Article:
- The Washington Times - Monday, March 15, 2004

As I sit down to peck out some thoughts about Jayson Blair and his world contrition tour to plug his book, I’m tempted to pretend I actually read it.

It would be easy, but it would be wrong.

It would be easy because I’ve seen excerpts and reviews and sounds bites from a variety of media. I’ve seen parts of his interviews with Katie Couric, Larry King, Bill O’Reilly and Chris Matthews, among others.

But it would be wrong because, well, lying is wrong. Ethics, as an old saying goes, is what you do when nobody’s looking. Media people with shaky ethics take a big risk because, in our line of work, we invite everyone to look at what we’re doing.

Yet, amazingly, some journalists take the risk, just as some people in other professions do.

Once there was a time when such people were shunned, if not jailed. Today one’s profit potential as a star of scandal means never having to say you’re sorry, unless it improves one’s book sales.

Depending on how well you play the angles and listen to your publicists, you very well may find yourself enriched with prime-time talk show stardom, book advances, new wealth and even new jobs precisely because you bent the rules.

Count me out. I have not read Mr. Blair’s book and I don’t plan to read it. I share the sentiments of Tavis Smiley, who rushed to deny reports his PBS talk show had booked Mr. Blair. Mr. Smiley, who is black like Mr. Blair and me, told the New York Daily News that he would not give Mr. Blair “even 60 seconds” because he is “an embarrassment to any African-American journalist in this country.”

As another journalist who happens to be black, I understand where Brother Tavis is coming from but I don’t think he goes far enough. Mr. Blair is an embarrassment not just to black journalists, but to all journalists in this country.

I feel a mixture of anger and sympathy for him, inasmuch as I sympathize with anyone who is mentally ill. In interviews and in his much-hyped book “Burning Down My Master’s House,” whipped into publication less than a year after his journalistic frauds rocked the New York Times, Mr. Blair says his serial fabrications resulted in part from undiagnosed manic depression.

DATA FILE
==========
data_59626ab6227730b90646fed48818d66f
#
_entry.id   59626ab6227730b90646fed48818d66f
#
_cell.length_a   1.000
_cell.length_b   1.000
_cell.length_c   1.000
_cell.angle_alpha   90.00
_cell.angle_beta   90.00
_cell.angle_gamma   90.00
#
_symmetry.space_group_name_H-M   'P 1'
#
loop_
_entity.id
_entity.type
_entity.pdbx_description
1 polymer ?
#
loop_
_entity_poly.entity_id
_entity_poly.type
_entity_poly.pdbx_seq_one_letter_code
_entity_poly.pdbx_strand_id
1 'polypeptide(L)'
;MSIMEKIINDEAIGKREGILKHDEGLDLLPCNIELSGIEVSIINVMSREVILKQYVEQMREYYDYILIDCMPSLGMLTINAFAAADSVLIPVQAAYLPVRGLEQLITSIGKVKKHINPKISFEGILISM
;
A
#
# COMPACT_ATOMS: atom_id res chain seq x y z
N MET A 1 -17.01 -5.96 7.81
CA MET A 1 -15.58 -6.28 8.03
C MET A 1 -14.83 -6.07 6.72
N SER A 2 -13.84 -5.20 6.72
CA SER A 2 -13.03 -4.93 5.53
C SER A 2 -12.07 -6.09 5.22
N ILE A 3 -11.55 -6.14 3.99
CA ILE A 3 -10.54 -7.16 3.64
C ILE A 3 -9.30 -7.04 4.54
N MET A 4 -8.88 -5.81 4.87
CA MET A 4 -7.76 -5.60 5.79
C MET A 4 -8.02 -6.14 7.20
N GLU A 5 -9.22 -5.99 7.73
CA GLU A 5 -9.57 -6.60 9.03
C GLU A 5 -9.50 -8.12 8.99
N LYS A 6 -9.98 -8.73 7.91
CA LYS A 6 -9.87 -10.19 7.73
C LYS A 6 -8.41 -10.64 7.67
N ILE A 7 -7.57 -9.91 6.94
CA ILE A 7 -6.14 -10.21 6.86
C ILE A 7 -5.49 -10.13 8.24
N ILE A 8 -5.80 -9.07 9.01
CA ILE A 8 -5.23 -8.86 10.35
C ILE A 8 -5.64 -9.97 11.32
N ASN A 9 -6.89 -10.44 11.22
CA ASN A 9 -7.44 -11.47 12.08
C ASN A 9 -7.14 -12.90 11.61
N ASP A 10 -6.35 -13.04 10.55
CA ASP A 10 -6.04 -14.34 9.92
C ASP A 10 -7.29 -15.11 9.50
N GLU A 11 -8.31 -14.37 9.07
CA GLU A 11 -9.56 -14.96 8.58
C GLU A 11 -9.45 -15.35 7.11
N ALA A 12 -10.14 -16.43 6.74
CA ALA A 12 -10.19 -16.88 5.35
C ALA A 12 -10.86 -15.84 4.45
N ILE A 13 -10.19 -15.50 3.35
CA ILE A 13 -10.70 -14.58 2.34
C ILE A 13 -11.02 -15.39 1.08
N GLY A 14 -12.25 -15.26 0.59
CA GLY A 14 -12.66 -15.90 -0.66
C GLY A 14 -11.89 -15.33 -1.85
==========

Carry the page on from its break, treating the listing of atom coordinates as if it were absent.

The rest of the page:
Mixed with his cocaine abuse, binge drinking, racial anxieties, burning ambition and youthful inexperience, his lying, cheating, plagiarism and social isolation in his Brooklyn apartment grew more pronounced, eventually leading to the scandal that resulted last year in the resignations of the Times’ two top editors.

Mr. Blair might well have benefited from the small-town, small-newsroom obituary-writing, police-chasing and doorbell-ringing stories on which about 99 percent of young journalists cut their professional teeth. It is bracing, edifying and energizing to test one’s chops on a short leash of close supervision. It is also educational, as one older editor told me in my young and impatient youth, to make your inevitable mistakes in a low-profile place where they’re less likely to be career killers.

Instead, Mr. Blair’s career as a journalist is ruined, but his future as a media star is off to a robust start. Having completed the exile stage of his new infamy, Mr. Blair now moves into the next phase: the national confessionals on talk shows and other media.

What next? Maybe a novel, Mr. Blair says. Why not? Stephen Glass wrote a novel and sold his life story to Hollywood. Mr. Glass, you may recall, was fired at age 25 in 1998 for fabricating articles at the New Republic. His novel, “The Fabulist,” made barely a ripple, sparking endless jokes about how his fiction writing worked better when it was passed off as fact. The movie, “Shattered Glass,” did better, indicating fabrications of his life still work for him.

Or maybe Mr. Blair can look to a radio talk show, a cable TV talk show or a newspaper column. Mike Barnicle has done all of those before and after he resigned from the Boston Globe, where he was a popular columnist, in 1998. His exit resulted from questions about possibly stolen jokes in one column and some unverifiable facts in another. Last week, Mr. Barnicle unveiled a new column in the rival Boston Herald, the paper that ironically first raised questions over the allegedly pilfered jokes.

Many Barnicle fans think he was pushed out to blunt possible charges of racial favoritism. Weeks earlier, Patricia Smith, an award-winning young black columnist at the Globe, resigned after admitting she fabricated people and quotes in four columns.

I don’t know what happened to her, but she might consider making a comeback. Where there is no shame, there is no embarrassment — and today there is almost no shame left in the big talk-show celebrity game.

Clarence Page is a nationally syndicated columnist.

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